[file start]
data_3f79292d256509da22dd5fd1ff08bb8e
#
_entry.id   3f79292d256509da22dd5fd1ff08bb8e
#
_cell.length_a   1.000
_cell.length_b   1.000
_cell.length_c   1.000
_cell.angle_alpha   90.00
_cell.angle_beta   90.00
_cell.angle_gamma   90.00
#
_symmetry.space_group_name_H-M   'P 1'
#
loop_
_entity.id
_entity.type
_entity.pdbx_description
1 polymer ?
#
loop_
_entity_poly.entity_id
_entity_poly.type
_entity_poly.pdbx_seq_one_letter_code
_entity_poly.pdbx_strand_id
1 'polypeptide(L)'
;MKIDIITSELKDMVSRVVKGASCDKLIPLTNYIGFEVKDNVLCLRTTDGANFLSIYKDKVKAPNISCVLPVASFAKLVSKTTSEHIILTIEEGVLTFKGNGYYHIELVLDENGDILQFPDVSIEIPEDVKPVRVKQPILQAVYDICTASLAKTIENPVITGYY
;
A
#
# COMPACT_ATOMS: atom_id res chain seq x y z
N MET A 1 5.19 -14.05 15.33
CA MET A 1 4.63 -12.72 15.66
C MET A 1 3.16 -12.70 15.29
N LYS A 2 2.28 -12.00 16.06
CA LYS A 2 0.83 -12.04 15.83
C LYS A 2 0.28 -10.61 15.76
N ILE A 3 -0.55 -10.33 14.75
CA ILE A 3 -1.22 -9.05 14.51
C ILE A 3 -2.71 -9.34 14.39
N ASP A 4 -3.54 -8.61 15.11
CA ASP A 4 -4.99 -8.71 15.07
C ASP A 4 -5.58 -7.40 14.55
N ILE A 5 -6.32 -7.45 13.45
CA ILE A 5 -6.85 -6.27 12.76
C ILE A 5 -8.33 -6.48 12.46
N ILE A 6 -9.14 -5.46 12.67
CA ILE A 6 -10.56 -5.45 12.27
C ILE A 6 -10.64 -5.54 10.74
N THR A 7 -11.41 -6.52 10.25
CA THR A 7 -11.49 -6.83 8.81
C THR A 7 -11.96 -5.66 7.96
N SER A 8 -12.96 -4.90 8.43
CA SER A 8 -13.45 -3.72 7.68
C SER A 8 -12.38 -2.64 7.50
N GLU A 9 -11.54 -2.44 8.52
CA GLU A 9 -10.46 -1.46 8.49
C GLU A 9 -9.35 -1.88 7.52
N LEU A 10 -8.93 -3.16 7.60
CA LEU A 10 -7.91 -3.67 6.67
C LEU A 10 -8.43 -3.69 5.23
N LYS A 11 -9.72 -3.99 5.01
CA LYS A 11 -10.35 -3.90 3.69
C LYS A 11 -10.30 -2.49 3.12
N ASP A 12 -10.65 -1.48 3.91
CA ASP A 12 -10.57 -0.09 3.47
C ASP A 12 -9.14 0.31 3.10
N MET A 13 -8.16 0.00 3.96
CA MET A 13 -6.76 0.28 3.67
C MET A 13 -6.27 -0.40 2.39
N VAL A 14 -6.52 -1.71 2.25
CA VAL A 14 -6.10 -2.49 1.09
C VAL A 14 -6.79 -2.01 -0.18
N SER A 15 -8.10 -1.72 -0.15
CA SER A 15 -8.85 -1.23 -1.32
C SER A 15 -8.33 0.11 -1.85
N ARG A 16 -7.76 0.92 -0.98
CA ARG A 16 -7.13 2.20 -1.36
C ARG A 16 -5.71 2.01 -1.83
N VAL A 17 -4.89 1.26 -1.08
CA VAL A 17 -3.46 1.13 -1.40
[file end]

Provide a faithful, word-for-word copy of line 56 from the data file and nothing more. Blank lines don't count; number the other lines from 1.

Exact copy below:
CA GLU A 9 -10.46 -1.46 8.49